"To be truly radical is to make hope possible, rather than despair convincing." - Raymond Williams

Heinberg – after Copenhagen

by Shaun Chamberlin on March 15th, 2010

An interview with the ever-insightful Richard Heinberg, discussing where we should put our efforts in the aftermath of the failure of the Copenhagen climate summit. It is well worth a watch, and you might want to consider spreading it to your contacts via the “Share This” link in the bottom right corner of this post.

I heartily endorse his perspective, but disagree when he argues in support of carbon taxation at around fifteen minutes in, saying that “we need to make fossil fuels more expensive”. In my opinion, we do not – we need to guarantee a fair entitlement to the available energy, not ration it by the depth of people’s pockets.

As Richard says, “if you’re taxing everybody on their use of fossil fuels – raising their cost of living – it’s pretty hard to get their buy-in to that”, but once you guarantee people a fair entitlement, in line with a declining cap, society can then collectively focus on keeping the price of energy as low as possible, which is a simply-understood task that everyone can buy into with enthusiasm.

Richard is touching on a widely-unrecognised contradiction at the heart of present energy/climate policy discussions – the desire to raise carbon prices while keeping energy prices low. Market-based approaches struggle to see past this, but TEQs would resolve it at a stroke, through the recognition that reducing the quantity of carbon emissions can be best achieved by means other than a high price.

All Party Parliamentary TEQs report – rationing, not carbon trading

by Shaun Chamberlin on August 14th, 2009

Market invisible hand

As the evidence for the utter inapplicability of free market carbon trading to our climate emergency continues to pile up, interest continues to grow in the less PR-friendly alternative – the rationing of carbon-rated energy.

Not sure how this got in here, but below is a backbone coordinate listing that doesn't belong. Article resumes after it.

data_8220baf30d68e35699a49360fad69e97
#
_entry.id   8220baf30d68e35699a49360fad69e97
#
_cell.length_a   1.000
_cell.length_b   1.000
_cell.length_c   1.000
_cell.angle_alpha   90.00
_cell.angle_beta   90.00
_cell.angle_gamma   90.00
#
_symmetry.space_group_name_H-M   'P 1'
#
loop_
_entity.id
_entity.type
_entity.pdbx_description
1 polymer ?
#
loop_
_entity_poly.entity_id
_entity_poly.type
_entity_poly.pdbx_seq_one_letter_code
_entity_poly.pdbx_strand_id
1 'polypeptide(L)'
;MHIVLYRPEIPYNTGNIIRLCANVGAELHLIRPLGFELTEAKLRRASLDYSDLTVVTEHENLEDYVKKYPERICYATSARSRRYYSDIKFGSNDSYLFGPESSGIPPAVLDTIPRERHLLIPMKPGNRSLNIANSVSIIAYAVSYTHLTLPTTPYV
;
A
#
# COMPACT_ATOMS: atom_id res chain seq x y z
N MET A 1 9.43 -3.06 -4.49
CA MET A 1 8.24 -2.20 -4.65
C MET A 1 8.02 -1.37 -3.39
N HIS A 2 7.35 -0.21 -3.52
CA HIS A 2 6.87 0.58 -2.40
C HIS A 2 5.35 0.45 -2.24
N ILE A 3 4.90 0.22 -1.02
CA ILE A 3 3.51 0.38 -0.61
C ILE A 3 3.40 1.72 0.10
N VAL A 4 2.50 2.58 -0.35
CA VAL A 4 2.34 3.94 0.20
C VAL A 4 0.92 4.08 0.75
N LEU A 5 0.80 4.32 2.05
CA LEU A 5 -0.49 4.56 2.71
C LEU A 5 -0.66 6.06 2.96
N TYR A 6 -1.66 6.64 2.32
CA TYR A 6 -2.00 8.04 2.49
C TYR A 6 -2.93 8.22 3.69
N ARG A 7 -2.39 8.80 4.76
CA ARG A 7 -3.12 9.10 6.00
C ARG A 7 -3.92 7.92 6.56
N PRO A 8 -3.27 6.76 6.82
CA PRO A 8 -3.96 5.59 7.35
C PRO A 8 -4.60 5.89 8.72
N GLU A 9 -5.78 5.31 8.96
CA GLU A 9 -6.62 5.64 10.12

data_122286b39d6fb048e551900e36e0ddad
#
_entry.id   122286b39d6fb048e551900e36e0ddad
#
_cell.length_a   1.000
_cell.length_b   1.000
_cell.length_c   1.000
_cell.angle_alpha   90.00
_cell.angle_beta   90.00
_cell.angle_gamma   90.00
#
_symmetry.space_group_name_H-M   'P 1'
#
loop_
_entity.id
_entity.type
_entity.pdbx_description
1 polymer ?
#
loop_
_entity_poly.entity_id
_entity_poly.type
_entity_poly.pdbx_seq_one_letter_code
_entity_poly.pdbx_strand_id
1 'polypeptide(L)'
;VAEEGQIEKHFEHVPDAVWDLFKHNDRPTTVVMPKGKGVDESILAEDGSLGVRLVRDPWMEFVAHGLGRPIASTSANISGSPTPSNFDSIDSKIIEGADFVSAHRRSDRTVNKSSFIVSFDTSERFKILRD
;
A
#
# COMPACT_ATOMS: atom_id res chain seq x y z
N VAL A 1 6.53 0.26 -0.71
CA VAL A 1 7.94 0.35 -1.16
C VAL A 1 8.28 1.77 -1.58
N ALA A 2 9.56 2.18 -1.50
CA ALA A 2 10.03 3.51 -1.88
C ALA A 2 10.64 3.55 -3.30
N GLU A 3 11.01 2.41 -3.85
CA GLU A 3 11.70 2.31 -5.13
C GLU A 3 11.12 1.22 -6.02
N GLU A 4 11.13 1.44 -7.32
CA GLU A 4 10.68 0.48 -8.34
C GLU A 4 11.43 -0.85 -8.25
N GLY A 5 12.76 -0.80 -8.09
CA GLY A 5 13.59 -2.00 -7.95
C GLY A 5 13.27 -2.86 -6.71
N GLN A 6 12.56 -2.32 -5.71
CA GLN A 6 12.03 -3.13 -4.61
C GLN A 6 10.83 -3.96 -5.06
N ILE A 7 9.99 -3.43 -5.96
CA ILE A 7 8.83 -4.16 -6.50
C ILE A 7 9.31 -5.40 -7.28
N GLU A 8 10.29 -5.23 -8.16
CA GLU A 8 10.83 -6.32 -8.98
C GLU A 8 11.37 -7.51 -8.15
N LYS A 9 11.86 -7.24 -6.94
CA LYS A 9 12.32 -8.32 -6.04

Yesterday, the UK Government’s All Party Parliamentary Group on Peak Oil and Gas previewed a draft report commissioned from The Lean Economy Connection. The report, which I co-authored with Dr. David Fleming, emphasises the necessity of considering our pressing energy challenges alongside climate change, and argues that national energy rationing systems on the model of TEQs (Tradable Energy Quotas) will be essential to the fair distribution of fuel as shortages unfold, with implementation now an urgent priority for the UK.

John Hemming MP, Chairman of the All Party group, stated that the UK government remains unprepared for peak oil: “The evidence is now strong that peak oil is either upon us or just over the horizon. Even the International Energy Agency accepts that an oil supply crunch seems to be on its way. The UK government should urgently consider the TEQs system, as I believe it’s the only comprehensive and fair way to tackle climate change and the coming oil crisis.” Read more »

TEQs (downstream) or Cap and Dividend (upstream)?

by Shaun Chamberlin on June 8th, 2008

Stream

In the climate policy community there is a growing debate between advocates of ‘upstream’ and ‘downstream’ carbon caps (dams?). The terms draw an analogy between the flow of water in a stream and the flow of energy through an economy. ‘Upstream’ advocates want to regulate the few dozen fuel and energy companies that bring carbon into the economy, arguing that this is cheaper and simpler than addressing the behaviour of tens of millions of ‘downstream’ consumers.

At first glance this seems a convincing argument, but there is one important regard in which an upstream scheme fails – it does not engage the general populace in the changes required. Read more »